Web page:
Salt and Longevity

October 2, 2013

Salt and Longevity

Salt was very important in the past for food preservation to the point that in Republican Rome soldiers were paid with this mineral, from which the term salary derives.

Although all foods contain the necessari amount of sodium chloride, western populations have made a habit of adding salt to foods so that the per capita consumption is about 10 grams per day, equivalent to 4 grams of sodium. The excess sodium ingested is excreted in sweat, feces, but mainly in the urine, risking an overload of work for the kidneys.

A teaspoon of salt is composed primarily of sodium chloride and small amounts of water, calcium sulfate, magnesium and magnesium chloride.

Instead, in oriental cuisines the most widespread salt is monosodium glutamate, an amino acid present in the chemical structure of many proteins, which is extracted from seaweed of the Pacific.
The World Health Organization (WHO) has issued new guidelines that reduce the amount of daily salt and introduces for the first time a limit for potassium.

A person with high levels of sodium and low potassium levels – explains WHO – runs the risk of a deterioration in the quality of life: high blood pressure, increased risk of cardiovascular disease and stroke.

“Adults should consume less than 2,000 mg of sodium (5 grams of salt) and at least 3,510 mg of potassium per day.” The WHO also recommended that the dose for children be adapted to weight, height and energy consumed.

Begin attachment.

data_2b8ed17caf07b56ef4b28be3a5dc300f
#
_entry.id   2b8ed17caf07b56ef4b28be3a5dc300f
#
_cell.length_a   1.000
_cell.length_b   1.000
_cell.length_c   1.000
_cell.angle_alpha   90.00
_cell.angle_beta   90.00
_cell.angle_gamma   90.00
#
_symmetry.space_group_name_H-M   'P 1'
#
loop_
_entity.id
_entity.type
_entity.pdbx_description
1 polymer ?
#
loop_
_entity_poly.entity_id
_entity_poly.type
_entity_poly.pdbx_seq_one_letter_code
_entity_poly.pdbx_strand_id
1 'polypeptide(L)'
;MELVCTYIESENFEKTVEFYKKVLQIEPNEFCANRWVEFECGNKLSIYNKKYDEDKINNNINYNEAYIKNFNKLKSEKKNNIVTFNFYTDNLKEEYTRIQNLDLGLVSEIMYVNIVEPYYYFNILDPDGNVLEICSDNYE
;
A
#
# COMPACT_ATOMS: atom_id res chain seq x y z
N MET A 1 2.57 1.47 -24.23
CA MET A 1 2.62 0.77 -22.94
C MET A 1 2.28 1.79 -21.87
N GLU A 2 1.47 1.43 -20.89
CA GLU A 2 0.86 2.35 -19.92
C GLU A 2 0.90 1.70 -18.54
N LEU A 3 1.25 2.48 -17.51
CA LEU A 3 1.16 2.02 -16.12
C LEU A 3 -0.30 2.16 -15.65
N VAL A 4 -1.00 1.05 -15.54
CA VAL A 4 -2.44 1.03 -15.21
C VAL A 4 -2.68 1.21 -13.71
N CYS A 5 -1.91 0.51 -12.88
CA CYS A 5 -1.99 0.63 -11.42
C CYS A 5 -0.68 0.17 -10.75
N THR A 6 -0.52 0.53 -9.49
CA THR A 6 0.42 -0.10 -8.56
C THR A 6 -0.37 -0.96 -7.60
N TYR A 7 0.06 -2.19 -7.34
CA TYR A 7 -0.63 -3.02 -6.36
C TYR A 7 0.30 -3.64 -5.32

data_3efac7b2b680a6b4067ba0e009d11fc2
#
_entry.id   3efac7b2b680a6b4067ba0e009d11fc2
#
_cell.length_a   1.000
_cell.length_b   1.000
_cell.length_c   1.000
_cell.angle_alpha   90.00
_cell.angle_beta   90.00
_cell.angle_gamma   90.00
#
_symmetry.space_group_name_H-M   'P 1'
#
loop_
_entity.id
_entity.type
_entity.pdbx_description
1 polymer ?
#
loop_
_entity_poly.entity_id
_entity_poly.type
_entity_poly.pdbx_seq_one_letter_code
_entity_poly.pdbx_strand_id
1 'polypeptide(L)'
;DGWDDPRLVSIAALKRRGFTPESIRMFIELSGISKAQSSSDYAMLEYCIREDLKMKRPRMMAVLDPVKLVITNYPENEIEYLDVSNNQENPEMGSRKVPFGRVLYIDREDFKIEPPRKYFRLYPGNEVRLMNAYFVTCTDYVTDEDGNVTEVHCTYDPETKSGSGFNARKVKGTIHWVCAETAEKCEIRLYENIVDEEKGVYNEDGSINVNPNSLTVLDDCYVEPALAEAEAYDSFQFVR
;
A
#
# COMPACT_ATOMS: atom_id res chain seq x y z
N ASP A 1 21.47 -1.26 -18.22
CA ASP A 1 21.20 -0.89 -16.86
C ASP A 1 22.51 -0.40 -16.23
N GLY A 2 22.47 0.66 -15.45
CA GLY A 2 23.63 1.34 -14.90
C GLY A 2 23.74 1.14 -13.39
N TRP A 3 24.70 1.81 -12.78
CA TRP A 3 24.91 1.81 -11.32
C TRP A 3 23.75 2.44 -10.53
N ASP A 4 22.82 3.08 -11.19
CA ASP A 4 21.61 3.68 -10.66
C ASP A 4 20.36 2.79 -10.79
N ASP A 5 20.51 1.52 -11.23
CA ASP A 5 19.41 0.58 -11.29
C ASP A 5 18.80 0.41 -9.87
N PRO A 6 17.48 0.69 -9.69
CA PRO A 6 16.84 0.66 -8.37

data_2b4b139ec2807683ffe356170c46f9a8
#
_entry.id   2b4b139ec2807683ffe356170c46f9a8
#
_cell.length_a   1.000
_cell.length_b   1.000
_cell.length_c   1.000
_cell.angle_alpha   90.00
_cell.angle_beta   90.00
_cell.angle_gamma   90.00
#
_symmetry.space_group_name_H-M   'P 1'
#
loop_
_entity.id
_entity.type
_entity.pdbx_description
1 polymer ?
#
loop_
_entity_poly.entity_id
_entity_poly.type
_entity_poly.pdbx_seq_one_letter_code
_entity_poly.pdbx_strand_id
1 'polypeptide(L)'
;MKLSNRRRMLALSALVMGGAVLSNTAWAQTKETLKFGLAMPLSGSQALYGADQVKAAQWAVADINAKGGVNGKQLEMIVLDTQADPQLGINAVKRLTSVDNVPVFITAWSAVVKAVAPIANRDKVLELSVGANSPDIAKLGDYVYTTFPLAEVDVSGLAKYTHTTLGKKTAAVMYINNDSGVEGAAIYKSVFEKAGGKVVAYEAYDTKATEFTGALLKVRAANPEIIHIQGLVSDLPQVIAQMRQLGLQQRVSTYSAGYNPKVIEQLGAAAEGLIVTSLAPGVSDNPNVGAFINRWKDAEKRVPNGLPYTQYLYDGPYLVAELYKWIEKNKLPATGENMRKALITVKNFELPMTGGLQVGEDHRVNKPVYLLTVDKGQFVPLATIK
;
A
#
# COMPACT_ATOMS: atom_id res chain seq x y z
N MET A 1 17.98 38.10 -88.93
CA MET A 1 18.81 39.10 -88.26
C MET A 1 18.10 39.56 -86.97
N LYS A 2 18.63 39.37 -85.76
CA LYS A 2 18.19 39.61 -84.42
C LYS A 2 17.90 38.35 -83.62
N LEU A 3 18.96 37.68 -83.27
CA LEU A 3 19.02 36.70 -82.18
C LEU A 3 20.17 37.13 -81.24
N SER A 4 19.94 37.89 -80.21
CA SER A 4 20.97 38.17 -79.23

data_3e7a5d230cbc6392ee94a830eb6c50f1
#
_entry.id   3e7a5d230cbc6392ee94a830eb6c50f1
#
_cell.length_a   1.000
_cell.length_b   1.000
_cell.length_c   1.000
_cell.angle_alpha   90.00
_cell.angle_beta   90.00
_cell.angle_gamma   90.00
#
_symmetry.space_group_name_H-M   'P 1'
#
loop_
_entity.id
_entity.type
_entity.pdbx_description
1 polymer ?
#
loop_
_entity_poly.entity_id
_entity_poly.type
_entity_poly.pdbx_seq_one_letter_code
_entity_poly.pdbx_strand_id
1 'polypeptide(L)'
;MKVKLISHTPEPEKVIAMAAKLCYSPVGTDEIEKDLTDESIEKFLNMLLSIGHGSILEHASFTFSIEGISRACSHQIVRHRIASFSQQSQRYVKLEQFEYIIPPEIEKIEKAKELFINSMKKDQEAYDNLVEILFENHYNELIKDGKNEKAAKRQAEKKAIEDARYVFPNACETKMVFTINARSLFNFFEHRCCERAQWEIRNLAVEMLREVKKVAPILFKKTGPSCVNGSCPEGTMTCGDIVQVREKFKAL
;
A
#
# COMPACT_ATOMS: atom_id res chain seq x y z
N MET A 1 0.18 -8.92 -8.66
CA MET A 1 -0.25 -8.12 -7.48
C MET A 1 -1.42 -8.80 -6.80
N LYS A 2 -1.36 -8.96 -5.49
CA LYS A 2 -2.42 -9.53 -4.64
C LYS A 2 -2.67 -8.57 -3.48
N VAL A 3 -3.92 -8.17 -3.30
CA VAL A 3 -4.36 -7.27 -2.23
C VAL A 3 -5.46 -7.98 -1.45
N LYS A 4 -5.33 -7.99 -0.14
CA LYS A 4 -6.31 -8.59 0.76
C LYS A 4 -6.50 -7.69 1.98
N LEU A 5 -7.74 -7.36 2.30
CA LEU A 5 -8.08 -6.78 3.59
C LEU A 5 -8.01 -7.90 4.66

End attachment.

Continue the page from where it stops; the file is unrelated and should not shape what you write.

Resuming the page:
We should not forget that children who are constantly looking for salt are long limbed with lack of appetite who homeopathically correspond to Natrum Muriaticum remedy. Not being able to metabolize and set sodium levels of foods, they need to continuously introduce it through alimentation and thus they even learn to like to lick it. These children have the typical geographic tongue and benefit from high homeopathic doses of Natrum muriaticum (200 or 1000 koCH), which is nothing more than diluted salt homeopathically dynamized, to adjust their metabolism. The result is increase of appetite and muscle mass; the desire for salt disappears.

Currently, most people consume too much sodium and not enough potassium, the WHO states. Sodium is found naturally in many foods, from milk (approximately 50 mg of sodium per 100 g) to eggs (approx. 80 mg/100 g). But it is also found in much higher amounts in processed foods, such as bread (approx. 250 mg/100 g), savory snacks (1,500 mg/100 g) or seasonings such as soy sauce (approx. 7,000 mg/100 g). Potassium is instead present in foods such as beans and peas (approx. 1,300 mg/100g) or walnuts (approx. 600 mg/100 g). The transformation process reduces the amount of potassium in many food products.

To reduce salt in food and consequently its damage one should learn how to cook with spices, using herbs and spices to correct bland taste.